18. 18.
    Floyd, R. L., Decoufle, P., & Hungerford, D. W. (1999). Alcohol use prior to pregnancy recognition. American Journal of Preventive Medicine, 17(2), 101–107.PubMedCrossRefGoogle Scholar
  19. 19.
    Lundsberg, L. S., Bracken, M. B., & Saftlas, A. F. (1997). Low-to-moderate gestational alcohol use and intrauterine growth retardation, low birthweight, and preterm delivery. Annals of Epidemiology, 7(7), 498–508.PubMedCrossRefGoogle Scholar
  20. 20.
    Sokol, R. J., Delaney-Black, V., & Nordstrom, B. (2003). Fetal alcohol spectrum disorder. Journal of the American Medical Association, 290(22), 2996–2999.PubMedCrossRefGoogle Scholar
  21. 21.
    Windham, G. C., Von Behren, J., Fenster, L., Schaefer, C., & Swan, S. H. (1997). Moderate maternal alcohol consumption and risk of spontaneous abortion. Epidemiology, 8(5), 509–514.PubMedCrossRefGoogle Scholar
  22. 22.
    Tong, V. T., England, L. J., Dietz, P. M., & Asare, L. A. (2008). Smoking patterns and use of cessation interventions during pregnancy. American Journal of Preventive Medicine, 35(4), 327–333.PubMedCrossRefGoogle Scholar
  23. 23.
    American College of Obstetricians and Gynecologists. (2005). ACOG Committee Opinion number 313, September 2005. The importance of preconception care in the continuum of women’s health care. Obstetrics and Gynecology, 106(3), 665–666.CrossRefGoogle Scholar
  24. 24.
    Freda, M. C., Moos, M. K., & Curtis, M. (2006). The history of preconception care: Evolving guidelines and standards. Maternal and Child Health Journal, 10(5 Suppl), S43–S52.PubMedCrossRefGoogle Scholar
  25. 25.
    Gilstrap, L. C., & Oh, W. (Eds.). (2002). Guidelines for perinatal care (5th ed.). Elk Grove Village, IL: American Academy of Pediatrics.Google Scholar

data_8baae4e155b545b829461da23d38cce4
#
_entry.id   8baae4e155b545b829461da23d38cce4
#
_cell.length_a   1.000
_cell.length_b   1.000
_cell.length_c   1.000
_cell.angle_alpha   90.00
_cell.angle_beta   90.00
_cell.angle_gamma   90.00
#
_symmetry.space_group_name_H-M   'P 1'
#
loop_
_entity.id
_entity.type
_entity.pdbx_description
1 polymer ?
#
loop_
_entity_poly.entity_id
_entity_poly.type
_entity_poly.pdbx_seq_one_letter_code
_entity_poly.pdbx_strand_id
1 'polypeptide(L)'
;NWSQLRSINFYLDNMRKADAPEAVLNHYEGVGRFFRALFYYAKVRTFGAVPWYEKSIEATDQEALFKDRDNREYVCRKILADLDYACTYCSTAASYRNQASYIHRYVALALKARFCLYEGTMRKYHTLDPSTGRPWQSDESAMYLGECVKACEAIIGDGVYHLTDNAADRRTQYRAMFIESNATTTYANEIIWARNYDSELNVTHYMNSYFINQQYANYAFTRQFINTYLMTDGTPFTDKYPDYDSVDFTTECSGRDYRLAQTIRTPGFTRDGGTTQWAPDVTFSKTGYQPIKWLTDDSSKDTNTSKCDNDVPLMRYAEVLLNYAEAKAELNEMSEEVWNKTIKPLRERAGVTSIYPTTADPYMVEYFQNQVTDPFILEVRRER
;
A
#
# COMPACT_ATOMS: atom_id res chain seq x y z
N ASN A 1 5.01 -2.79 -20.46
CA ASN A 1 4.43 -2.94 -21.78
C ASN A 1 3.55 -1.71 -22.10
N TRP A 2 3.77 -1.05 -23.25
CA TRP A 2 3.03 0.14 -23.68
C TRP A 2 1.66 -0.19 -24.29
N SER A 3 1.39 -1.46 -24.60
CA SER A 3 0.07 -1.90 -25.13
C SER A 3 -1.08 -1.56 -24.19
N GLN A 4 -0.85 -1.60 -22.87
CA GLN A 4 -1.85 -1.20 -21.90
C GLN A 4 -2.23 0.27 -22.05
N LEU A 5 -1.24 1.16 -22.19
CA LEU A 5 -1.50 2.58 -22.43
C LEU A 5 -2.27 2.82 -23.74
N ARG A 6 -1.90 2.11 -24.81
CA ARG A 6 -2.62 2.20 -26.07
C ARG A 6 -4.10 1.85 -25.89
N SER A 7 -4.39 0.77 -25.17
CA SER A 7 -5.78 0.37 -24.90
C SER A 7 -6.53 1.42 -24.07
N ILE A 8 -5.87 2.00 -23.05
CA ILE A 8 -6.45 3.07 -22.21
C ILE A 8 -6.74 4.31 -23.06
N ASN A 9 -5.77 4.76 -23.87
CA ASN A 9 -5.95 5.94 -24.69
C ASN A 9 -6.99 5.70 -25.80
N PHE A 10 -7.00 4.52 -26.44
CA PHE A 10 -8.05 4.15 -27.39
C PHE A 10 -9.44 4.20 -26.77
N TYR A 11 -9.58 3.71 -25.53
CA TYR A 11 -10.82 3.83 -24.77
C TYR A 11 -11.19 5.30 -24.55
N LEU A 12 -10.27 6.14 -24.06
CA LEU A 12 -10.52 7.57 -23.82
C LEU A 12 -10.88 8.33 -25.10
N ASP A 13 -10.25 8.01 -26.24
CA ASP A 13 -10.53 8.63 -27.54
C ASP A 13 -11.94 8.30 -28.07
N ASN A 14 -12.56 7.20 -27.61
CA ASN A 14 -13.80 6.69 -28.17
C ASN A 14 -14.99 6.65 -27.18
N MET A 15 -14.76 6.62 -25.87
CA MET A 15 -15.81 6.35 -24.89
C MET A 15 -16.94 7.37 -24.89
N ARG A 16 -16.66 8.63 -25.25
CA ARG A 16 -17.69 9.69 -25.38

26. 26.
    Moos, M. K., & Wieczorek, R. R. (2003). Preconception health promotion: A focus for women’s wellness. White Plains, NY: March of Dimes.Google Scholar
  27. 27.
    Cena, E. R., Joy, A. B., Heneman, K., Espinosa-Hall, G., Garcia, L., Schneider, C., et al. (2008). Learner-centered nutrition education improves folate intake and food-related behaviors in nonpregnant, low-income women of childbearing age. Journal of the American Dietetic Association, 108(10), 1627–1635.PubMedCrossRefGoogle Scholar
  28. 28.
    Clinical Practice Guideline Treating Tobacco Use Dependence 2008 Update Panel. (2008). A clinical practice guideline for treating tobacco use and dependence: 2008 update. A U.S. Public Health Service report. American Journal of Preventive Medicine, 35(2), 158–176.CrossRefGoogle Scholar
  29. 29.
    Goldstein, M. G., Whitlock, E. P., DePue, J., & the Planning Committee of Addressing Multiple Behavioral Risk Factors in Primary Care Project. (2004). Multiple behavioral risk factor interventions in primary care. Summary of research evidence. American Journal of Preventive Medicine, 27(2 Suppl), 61–79.PubMedCrossRefGoogle Scholar
  30. 30.
    Ranney, L., Melvin, C., Lux, L., McClain, E., Morgan, L., & Lohr, K. (2006). Tobacco use: Prevention, cessation, and control. Rockville, MD: Agency for Healthcare Research and Quality.Google Scholar
  31. 31.
    Robbins, J. M., Cleves, M. A., Collins, H. B., Andrews, N., Smith, L. N., & Hobbs, C. A. (2005). Randomized trial of a physician-based intervention to increase the use of folic acid supplements among women. American Journal of Obstetrics and Gynecology, 192(4), 1126–1132.PubMedCrossRefGoogle Scholar
  32. 32.
    Schwarz, E. B., Sobota, M., Gonzales, R., & Gerbert, B. (2008). Computerized counseling for folate knowledge and use: A randomized controlled trial. American Journal of Preventive Medicine, 35(6), 568–571.PubMedCrossRefGoogle Scholar
  33. 33.
    Watson, M. J., Watson, L. F., Bell, R. J., Halliday, J. L., Burford, N., & Brennecke, S. P. (1999). A randomized community intervention trial to increase awareness and knowledge of the role of periconceptional folate in women of child-bearing age. Health Expectations, 2(4), 255–265.PubMedCrossRefGoogle Scholar